Purpose of the Research
The primary purpose of this research is to reduce readmissions in pediatric patients who have already been hospitalized and diagnosed with asthma. It is expected to underline the worth of nurse participation in follow-up care. The goal is to understand in nurse phone calls may contribute to improved parental awareness of asthma and predict their children’s revisits to hospital with the same problem. Postdischarge phone calls have already been investigated as a part of a patient- and family-centered care approach for children with nephrosis, acute renal failure, or urinary tract infection (Flippo, NeSmith, Stark, Joshua, & Hoehn, 2015). Now, the potential worth of nurse phone calls and communication with parents will be discussed directly in regard to pediatric patients with asthma.
The problem of readmissions among asthmatic children covers many spheres, including the recognition of the disease, treatment effectiveness, and follow-up care. To clarify if phone calls organized by nurses can be effective in prevention revisits, several research questions should be answered:
- Are nurse phone calls to families with asthmatic children would reduce the number of readmissions with the next year?
- Will nurse-parent communication increase the awareness of asthma-related complications in families?
- Would one call per week be effective in reducing a child’s revisits to a hospital? Or is it necessary to change (increase/diminish) this frequency?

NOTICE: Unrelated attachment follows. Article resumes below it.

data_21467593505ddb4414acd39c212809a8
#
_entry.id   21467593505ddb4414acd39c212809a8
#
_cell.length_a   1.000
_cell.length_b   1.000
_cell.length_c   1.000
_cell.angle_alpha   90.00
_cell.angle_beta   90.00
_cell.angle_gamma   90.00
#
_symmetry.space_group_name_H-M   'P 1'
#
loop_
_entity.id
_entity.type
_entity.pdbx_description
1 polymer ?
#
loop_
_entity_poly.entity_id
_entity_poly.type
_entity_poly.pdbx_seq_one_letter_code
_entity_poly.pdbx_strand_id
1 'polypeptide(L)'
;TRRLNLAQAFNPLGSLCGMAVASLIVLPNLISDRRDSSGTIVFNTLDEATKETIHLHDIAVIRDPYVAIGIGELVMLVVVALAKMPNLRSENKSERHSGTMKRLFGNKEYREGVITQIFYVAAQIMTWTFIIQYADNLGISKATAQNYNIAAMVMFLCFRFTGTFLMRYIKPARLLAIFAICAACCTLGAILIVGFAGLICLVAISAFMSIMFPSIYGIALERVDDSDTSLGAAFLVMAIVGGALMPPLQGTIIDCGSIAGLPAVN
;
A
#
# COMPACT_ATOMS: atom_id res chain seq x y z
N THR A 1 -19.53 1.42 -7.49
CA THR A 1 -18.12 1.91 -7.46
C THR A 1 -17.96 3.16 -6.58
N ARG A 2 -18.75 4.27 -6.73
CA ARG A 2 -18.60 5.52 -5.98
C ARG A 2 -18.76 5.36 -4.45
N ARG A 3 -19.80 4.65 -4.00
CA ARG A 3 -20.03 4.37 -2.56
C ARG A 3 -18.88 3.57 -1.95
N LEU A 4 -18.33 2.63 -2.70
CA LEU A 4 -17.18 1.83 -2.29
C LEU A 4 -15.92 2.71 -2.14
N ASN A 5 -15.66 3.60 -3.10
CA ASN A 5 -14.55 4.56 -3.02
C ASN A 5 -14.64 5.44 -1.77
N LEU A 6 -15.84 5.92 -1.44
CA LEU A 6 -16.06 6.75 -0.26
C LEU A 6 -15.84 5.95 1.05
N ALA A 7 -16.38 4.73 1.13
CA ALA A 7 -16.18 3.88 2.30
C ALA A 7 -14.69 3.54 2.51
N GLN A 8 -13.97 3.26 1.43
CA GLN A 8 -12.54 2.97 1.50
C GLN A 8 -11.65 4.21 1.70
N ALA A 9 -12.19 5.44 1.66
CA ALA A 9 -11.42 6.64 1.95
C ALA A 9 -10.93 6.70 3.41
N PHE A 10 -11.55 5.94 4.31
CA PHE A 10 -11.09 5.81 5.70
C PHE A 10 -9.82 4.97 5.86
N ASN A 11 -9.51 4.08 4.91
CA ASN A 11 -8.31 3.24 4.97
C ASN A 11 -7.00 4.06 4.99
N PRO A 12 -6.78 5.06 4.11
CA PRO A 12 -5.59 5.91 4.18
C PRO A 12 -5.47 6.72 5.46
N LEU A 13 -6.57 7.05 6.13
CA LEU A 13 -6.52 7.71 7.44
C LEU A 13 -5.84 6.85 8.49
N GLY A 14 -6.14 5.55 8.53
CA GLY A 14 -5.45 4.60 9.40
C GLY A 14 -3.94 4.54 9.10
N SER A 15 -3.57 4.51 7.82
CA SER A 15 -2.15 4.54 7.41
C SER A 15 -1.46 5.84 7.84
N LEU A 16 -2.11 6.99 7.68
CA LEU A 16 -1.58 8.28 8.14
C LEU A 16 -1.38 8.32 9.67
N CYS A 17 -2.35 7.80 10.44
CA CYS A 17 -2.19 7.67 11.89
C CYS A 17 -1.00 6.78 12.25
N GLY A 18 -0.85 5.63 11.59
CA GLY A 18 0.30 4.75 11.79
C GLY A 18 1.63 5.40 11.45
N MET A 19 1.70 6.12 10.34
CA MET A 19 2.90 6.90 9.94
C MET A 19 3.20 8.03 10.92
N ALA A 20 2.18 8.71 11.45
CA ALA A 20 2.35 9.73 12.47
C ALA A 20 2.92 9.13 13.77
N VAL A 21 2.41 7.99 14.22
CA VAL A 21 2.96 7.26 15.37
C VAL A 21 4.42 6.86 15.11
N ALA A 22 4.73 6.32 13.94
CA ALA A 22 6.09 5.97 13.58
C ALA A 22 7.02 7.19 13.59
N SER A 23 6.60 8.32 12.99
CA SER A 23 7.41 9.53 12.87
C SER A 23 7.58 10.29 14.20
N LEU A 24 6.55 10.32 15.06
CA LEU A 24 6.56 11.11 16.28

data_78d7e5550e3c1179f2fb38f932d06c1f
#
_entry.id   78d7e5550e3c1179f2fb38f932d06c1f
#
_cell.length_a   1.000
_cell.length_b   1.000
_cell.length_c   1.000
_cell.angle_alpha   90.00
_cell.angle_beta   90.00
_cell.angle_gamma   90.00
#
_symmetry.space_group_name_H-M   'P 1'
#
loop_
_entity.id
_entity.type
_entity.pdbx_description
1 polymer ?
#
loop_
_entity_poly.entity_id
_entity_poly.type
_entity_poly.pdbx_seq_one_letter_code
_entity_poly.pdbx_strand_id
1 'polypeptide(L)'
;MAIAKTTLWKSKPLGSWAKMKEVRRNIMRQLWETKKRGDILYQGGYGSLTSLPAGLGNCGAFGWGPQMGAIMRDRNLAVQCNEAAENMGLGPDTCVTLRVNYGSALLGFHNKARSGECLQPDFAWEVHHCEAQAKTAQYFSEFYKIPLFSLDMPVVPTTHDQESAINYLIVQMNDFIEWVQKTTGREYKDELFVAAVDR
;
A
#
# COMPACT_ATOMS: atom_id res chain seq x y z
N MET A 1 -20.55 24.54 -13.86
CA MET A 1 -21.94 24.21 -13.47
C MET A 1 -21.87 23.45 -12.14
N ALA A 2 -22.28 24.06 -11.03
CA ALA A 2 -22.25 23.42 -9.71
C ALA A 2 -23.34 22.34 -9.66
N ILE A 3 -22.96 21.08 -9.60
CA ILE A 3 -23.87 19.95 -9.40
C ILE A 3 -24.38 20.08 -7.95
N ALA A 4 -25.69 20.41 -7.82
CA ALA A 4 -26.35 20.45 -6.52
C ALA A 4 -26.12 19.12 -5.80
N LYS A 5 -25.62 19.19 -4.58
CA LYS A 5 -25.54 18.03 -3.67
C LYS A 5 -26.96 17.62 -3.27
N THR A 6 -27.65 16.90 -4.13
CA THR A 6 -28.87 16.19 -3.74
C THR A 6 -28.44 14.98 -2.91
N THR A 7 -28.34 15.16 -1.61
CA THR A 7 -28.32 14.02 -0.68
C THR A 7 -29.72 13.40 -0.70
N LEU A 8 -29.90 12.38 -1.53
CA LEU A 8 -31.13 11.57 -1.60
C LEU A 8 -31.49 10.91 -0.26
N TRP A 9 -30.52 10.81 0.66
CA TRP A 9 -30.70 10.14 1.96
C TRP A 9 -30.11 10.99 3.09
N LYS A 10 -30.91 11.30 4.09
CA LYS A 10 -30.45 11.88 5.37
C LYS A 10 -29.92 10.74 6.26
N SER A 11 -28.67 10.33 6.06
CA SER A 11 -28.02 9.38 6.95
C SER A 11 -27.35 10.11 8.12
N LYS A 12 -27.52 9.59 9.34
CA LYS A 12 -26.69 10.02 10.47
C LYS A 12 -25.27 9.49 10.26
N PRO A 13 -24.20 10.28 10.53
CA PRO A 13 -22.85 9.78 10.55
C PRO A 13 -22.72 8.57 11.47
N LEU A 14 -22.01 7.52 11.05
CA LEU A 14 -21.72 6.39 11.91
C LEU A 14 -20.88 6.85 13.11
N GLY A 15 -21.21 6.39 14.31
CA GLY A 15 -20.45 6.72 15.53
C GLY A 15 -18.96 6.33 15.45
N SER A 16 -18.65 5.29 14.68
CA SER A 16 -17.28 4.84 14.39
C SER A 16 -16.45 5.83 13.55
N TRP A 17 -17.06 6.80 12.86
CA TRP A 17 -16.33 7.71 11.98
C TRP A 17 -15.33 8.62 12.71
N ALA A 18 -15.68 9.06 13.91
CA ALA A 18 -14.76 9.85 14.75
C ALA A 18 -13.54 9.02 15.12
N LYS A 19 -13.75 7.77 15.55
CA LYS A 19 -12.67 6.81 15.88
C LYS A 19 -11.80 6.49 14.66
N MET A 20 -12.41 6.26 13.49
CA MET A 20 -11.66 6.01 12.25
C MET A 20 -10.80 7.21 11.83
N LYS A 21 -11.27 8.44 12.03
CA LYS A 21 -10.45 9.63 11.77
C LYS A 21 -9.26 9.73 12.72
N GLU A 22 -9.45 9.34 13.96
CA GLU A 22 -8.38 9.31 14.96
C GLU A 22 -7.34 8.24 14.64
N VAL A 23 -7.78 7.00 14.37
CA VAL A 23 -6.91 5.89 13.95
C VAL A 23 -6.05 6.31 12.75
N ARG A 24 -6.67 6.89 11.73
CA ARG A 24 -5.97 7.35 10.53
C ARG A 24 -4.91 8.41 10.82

The role of nurses in the research under consideration is integral, which underlines the importance of nurse knowledge in this field. In nursing education, there are nine essentials according to which nurses must develop their skills (American Association of Colleges of Nursing, 2011). Several conditions can be aligned with the topic of this research project. Essential III about quality improvement and safety helps recognize the responsibilities of nurses in their abilities to meet the standards of care and demonstrate a high performance (American Association of Colleges of Nursing, 2011). Essential V covers the role of informatics and healthcare technologies in nursing care. Nurses must learn how to choose the most effective communication technologies and support patients and their families. Finally, Essential VIII tells about clinical prevention for improving health (American Association of Colleges of Nursing, 2011). A phone call intervention as a service to reduce readmissions in asthmatic children is an excellent example of how population health is managed and improved.